For comparison here: the largest Jovian moon is twice the size of Luna. But Jupiter is over 300 times larger than Earth. You can get Jovian-style moon systems in the Jovian system because Jupiter's in the order of 30,000 times larger than even the largest of its moons; whereas your planet would only be around 100 times larger than your moons (30 times larger than all your moons together). And for reference: the Sun is around 1,000 times larger than Jupiter - but even that's enough to put the barycenter of the system outside the sun when the planet line up in certain ways. Your moons, if they could stay, which I don't think they can, would really be yanking your planet around, about a centre way outside itself! It wouldn't so much be a planet and moons, as a quaternary planet system!
Well maybe they are not all moon-sized exactly; the innermost could be about 15-20 arcminutes (Luna is about 30), the second could be 20-25, and the outermost could be 25-30.
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Re: (C&C) Q&A Thread - Quick questions go here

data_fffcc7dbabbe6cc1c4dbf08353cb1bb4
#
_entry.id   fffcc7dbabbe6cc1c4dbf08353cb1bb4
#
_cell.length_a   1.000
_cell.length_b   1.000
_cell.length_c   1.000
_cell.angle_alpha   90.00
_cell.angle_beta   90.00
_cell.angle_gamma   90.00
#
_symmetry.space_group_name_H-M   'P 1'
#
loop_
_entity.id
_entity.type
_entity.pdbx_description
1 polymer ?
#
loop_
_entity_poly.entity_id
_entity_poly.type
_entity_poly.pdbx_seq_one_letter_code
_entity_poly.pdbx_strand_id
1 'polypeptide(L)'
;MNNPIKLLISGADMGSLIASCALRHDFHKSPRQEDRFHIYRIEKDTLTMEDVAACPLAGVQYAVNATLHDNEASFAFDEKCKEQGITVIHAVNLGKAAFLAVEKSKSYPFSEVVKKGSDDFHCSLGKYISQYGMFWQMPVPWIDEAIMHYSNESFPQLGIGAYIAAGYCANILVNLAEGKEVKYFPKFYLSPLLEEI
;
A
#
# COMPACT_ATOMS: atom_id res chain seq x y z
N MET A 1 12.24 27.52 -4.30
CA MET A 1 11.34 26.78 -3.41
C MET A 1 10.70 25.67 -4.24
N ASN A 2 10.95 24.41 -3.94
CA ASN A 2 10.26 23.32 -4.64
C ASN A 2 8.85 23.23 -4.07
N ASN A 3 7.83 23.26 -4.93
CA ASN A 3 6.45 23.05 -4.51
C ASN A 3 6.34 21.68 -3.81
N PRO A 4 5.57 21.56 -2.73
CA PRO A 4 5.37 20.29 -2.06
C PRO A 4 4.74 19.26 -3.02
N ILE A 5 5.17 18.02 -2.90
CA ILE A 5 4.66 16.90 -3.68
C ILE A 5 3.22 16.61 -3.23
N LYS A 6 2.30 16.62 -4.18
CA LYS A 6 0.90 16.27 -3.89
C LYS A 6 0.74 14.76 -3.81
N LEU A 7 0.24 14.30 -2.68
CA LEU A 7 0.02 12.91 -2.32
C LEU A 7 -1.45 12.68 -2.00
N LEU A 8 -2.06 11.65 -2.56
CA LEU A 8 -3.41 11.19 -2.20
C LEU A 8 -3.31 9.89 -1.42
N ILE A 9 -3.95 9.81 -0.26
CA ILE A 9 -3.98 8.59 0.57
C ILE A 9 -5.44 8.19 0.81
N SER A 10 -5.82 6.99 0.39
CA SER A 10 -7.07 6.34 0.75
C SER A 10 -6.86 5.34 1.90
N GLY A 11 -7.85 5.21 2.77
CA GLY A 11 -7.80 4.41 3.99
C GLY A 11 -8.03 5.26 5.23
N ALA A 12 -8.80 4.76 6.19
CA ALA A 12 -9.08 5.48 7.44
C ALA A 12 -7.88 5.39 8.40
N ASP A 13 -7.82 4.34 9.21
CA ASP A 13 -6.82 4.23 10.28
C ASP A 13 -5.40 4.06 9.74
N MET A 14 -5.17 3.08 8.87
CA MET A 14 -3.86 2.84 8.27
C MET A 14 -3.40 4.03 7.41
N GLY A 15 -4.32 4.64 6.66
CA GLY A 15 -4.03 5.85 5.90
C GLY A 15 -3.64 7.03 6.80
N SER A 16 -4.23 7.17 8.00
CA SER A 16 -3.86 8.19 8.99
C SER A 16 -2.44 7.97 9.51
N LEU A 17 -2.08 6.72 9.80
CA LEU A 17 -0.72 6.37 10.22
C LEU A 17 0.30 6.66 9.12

Post by Axiem » Tue 17 Jul 2018, 16:51

Ahzoh wrote:
Tue 17 Jul 2018, 04:06
Well I put them in a gravity simulator but all the moons I put in it start flinging off the planet within less than a year, even if I give them stable orbital resonance frequencies. Which is why I'm wondering if what I'm proposing is too impossible.
If the simulator throws them out, then yeah, you're probably in the realm of the impossible.
The moons are very close to our moon in size
Assuming you're including both volume and mass (therefore density) in that "size", then yes, this is impossible. You're dealing with objects that are massive enough to interfere with each other's orbits significantly, especially in such small distances.
sangi39 wrote:
Tue 17 Jul 2018, 03:54
The problem is that by changing the mass, it changes the rotational period or the density of the moon drastically.
Mass has nothing to do with rotation period, unless your moons are tidally locked, and saying "rotational period" instead of "orbital period" is confusing. Are your moons tidally locked?
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Re: (C&C) Q&A Thread - Quick questions go here

Post by Axiem » Tue 17 Jul 2018, 16:54

Ahzoh wrote:
Tue 17 Jul 2018, 13:14